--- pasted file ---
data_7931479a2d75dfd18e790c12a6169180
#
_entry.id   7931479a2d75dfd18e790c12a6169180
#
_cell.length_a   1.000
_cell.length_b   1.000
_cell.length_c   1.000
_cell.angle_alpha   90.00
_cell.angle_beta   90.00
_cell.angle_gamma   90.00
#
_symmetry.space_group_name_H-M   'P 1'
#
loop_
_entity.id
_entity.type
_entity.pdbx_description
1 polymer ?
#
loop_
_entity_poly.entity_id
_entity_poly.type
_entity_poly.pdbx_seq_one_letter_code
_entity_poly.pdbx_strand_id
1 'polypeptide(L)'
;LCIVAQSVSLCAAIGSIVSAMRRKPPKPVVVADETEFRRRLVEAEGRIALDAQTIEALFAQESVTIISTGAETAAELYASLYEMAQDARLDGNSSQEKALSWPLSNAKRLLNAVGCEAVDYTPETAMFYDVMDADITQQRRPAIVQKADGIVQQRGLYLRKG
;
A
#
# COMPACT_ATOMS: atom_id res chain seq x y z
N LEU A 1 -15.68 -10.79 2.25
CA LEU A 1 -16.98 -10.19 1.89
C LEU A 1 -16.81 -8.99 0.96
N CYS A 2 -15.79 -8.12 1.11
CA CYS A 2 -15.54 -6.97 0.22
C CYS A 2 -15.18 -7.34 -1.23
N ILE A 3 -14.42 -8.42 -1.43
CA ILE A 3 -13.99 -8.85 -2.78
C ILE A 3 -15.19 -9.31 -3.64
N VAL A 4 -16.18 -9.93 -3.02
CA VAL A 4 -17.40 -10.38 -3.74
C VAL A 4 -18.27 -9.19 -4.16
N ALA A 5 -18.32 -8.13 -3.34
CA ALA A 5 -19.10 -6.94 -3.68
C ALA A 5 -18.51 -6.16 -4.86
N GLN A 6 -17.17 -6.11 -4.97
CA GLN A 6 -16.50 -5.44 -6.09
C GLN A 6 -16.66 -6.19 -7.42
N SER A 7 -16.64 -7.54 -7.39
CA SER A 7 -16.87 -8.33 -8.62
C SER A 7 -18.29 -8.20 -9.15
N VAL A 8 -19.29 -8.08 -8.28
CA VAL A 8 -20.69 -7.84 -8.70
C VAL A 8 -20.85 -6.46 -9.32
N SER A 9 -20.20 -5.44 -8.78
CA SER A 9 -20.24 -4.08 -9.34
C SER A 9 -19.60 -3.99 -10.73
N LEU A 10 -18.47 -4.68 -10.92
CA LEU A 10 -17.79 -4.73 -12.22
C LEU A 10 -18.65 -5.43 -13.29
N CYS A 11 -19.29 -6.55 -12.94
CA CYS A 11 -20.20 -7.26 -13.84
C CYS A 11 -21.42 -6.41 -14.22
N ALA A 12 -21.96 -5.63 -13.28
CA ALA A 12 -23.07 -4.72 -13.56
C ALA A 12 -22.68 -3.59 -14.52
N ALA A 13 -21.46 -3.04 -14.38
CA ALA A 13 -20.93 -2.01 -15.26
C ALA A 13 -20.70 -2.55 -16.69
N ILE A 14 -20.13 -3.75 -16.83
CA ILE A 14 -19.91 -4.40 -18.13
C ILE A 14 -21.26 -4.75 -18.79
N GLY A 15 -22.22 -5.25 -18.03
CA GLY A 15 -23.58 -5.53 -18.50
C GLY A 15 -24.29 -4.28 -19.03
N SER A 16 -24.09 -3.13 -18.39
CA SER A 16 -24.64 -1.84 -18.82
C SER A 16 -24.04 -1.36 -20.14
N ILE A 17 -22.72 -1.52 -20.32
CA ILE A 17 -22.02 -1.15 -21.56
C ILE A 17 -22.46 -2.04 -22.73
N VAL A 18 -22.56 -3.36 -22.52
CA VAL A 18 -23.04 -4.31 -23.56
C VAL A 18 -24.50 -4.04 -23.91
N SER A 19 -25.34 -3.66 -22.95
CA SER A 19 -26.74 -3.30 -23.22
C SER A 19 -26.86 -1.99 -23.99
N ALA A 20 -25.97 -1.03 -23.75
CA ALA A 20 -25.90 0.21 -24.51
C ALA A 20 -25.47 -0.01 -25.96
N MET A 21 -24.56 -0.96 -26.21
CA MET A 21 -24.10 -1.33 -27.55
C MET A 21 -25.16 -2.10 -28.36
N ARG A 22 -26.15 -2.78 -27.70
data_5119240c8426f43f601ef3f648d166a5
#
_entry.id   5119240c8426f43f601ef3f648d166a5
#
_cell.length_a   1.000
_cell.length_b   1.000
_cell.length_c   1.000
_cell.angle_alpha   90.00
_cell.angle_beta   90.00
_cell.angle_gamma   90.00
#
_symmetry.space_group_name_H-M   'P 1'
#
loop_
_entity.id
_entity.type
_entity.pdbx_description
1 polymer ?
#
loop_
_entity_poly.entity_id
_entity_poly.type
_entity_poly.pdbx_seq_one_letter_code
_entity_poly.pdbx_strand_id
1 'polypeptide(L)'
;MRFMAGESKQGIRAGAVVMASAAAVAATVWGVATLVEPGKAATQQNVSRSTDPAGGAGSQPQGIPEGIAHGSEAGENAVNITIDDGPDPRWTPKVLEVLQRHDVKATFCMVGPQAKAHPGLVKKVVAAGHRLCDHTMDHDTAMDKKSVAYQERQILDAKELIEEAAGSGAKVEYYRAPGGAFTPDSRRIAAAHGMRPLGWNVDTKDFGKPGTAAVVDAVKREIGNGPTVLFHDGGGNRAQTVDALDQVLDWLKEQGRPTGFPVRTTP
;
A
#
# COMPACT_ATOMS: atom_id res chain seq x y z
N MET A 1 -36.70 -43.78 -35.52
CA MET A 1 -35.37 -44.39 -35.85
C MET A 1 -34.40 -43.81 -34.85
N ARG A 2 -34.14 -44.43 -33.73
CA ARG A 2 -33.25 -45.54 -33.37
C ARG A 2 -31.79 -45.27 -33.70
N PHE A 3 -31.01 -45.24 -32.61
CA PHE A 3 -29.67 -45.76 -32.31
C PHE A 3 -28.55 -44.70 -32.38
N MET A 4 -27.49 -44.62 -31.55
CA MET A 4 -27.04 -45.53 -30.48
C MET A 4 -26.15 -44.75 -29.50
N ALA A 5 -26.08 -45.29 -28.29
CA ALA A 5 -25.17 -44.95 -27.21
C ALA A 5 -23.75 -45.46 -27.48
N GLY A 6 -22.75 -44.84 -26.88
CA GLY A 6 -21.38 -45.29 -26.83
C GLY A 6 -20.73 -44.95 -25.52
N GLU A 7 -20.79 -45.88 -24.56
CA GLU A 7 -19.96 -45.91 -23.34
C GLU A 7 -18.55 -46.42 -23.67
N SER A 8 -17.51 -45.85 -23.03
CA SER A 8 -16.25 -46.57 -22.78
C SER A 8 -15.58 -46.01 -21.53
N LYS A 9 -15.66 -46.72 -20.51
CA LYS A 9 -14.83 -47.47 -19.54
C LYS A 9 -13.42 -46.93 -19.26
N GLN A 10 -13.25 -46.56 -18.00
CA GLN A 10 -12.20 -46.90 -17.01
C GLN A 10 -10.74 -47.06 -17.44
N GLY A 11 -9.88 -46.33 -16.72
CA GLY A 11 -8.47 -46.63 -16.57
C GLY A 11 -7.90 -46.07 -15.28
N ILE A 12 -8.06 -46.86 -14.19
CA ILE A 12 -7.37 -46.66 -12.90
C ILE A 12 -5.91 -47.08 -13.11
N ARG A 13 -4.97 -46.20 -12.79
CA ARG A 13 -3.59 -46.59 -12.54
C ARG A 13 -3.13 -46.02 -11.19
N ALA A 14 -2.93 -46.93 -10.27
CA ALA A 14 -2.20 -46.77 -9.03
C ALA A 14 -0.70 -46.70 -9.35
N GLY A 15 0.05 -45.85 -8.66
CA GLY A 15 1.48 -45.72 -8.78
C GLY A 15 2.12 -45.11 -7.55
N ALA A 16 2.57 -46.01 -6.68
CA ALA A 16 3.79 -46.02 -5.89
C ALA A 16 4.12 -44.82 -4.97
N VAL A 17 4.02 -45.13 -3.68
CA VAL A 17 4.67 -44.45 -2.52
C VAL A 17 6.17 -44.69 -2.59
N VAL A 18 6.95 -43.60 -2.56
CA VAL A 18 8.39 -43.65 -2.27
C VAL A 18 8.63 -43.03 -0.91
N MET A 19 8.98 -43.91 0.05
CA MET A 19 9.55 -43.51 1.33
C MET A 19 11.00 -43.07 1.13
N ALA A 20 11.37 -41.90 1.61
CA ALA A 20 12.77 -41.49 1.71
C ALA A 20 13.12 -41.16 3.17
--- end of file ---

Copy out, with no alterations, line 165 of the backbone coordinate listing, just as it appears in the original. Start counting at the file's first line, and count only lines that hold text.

CA ALA A 14 -2.20 -46.77 -9.03